A Great Man

After four daughters, I had a son, and contemplated the enormity of raising a boy. My friend wrote some Bible verses for me in a card and one stood out: In Genesis 4 Eve says: “I have borne a man with the help of the Lord.” A man?

I have thought about this throughout his childhood, as well as those of his three brothers. Some may say that gender does not matter, that we raise them the same, as people with integrity. I agree with that premise in regards to raising confident, intelligent, loving children regardless of gender. But there simply are differences in individuals, and in order to prepare our children for the world they live in we need to prepare, teach and enculturate them realistically. We may do these things differently from family to family, but we do so ideally with the best of intentions, with love and caring of not only them but of the world.

When my oldest daughter married a wonderful young man I asked his advice. What did his Mom do so obviously well? He thought about it and replied, “You know, I don’t think anything, except love me. I always knew she was there for me, and that was important as I navigated the tough things growing up.”

Loving has never been hard for me, especially for my children; yet life is so very hard on them these days.

We teach our boys to consider good examples of men. Is a great man one who makes profound societal changes, who has statues erected in his honor? Is his behavior impeccable, does he invent history-changing devices, amass great wealth, or become known the world over?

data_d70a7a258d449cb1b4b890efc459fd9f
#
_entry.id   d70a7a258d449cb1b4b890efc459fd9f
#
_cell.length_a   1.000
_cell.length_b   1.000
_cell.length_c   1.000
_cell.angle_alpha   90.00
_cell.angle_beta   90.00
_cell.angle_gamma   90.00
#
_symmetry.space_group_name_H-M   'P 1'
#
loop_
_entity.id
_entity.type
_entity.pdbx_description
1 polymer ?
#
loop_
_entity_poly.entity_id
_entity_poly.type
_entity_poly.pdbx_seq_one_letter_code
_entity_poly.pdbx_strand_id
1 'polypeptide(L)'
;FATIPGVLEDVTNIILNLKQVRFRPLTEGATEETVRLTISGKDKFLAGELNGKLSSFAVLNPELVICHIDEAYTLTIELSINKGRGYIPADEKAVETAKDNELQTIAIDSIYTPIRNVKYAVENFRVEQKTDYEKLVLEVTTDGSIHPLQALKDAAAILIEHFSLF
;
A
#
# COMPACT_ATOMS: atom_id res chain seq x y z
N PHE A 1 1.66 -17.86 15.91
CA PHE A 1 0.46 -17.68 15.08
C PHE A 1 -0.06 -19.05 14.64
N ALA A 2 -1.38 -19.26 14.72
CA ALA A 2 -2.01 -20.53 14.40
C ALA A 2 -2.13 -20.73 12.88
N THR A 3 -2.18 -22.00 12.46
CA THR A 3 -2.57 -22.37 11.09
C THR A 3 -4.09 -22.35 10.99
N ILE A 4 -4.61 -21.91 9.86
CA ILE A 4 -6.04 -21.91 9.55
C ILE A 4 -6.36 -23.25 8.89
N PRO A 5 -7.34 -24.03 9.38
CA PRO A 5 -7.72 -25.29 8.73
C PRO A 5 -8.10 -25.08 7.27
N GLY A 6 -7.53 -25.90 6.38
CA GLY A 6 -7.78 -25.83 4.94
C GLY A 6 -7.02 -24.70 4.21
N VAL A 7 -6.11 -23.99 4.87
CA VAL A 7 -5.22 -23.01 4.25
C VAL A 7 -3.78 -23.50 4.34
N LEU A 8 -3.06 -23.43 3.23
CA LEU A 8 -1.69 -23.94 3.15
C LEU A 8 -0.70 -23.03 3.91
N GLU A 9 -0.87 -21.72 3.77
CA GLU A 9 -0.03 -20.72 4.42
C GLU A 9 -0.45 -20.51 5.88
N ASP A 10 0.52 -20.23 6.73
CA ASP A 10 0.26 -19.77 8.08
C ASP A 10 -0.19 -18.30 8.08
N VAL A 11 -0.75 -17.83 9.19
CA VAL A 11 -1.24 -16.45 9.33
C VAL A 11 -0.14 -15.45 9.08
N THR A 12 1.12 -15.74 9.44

Most often not. So what truly defines him? What is the essence of him, what causes the best to come forth from him?

Some would answer that it is his character, but even that is fueled by something deeper. His world view? His philosophical precepts? His religion? Many things are important, yet the “greatest is love,” Jesus said. Buddha taught that peace was the goal, but peace can only exist in its purest form in love–certainly not in anger, hatred, selfishness or divisiveness. The latter is tragically so prevalent in the world our children see.

And so I think of my father and my husband’s father as I teach my boys. A great man loves what is true. He loves his family, he loves others–he even loves his enemy when it comes right down to it. He is afraid at times, yet relies on an inner wellspring of peace, and a love of what is right. He has continence– that is, self-control. If he fights it is truly a last resort, and it is not out of hatred, but for whom he protects and loves. He will make mistakes, and he may remain unknown, without great impact, or statues, or inventions or wealth or fame, but he has integrity and love of fellow man. He helps those in need and offers kind smiles.